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Rotary continues to assist refugees

As mentioned previously, more than 28,000 people are uprooted from their homes each day as a result of war, oppression and poverty. That’s nearly 20 people per minute. By the end of 2016, an unprecedented 68.5 million people, from West Africa to South Asia, have been forcibly displaced, making it the world’s worst migrant crisis in history.

The wave of migrants and refugees has overwhelmed the international community, putting a particular strain on neighboring countries and Europe.

Rotary clubs are doing their part to help alleviate the global refugee crisis with projects that help bring water and health care to refugee camps, funds for families to move to safer countries and more. Over the last several years, clubs and districts have used roughly $3 million of global grant funds toward refugee-related projects and scholarships.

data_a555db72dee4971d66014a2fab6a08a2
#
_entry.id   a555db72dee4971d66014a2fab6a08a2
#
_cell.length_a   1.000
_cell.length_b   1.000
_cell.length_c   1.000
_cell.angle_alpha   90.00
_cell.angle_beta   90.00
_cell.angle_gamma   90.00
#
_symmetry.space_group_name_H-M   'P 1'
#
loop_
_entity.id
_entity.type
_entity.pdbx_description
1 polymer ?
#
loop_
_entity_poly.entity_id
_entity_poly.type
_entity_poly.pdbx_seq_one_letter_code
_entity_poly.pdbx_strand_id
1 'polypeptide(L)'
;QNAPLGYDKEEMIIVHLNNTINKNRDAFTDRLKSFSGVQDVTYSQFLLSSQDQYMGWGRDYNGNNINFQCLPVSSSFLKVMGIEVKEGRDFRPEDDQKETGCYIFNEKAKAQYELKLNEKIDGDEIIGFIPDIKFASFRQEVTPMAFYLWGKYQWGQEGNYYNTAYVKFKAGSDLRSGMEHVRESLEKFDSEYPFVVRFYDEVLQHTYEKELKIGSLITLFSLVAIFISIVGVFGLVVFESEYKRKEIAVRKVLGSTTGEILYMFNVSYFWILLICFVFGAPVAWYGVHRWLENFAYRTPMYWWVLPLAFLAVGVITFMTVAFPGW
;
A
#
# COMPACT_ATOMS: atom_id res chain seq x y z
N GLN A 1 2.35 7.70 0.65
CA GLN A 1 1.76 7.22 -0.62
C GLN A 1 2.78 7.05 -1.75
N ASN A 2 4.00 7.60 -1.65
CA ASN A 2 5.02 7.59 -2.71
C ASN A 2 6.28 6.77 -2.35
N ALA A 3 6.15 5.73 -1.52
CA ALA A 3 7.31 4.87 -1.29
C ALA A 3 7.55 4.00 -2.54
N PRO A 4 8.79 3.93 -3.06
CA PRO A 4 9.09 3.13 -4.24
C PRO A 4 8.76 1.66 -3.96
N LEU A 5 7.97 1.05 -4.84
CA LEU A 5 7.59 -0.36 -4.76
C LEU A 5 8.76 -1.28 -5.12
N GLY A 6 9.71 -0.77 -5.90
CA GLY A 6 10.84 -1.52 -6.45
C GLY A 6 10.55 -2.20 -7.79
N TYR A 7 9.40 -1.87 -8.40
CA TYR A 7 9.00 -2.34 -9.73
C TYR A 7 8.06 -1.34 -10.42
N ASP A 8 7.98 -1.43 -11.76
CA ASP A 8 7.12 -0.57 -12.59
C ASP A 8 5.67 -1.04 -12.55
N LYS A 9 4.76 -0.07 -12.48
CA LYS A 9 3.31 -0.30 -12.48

In Nova Scotia, Canada, the Rotary Club of Amherst brought two families from war-torn Syria to their country, where the refugees are starting a new life. The club galvanized other community groups to help the families assimilate with the town and culture. The Rotary Club of Merritt, British Columbia, also pooled resources to bring a family from Syria to Canada.

The Rotaract Club of Nakivale, Uganda, is raising funds to help residents of a huge refugee settlement start their own businesses. The club, based inside the settlement, also provided refugees with sugar, soap and clothes. Such examples of refugee assistance, by themselves, may seem rather modest. But when combined with similar small efforts around the world, Rotarians everywhere are working together to make a difference in this crisis.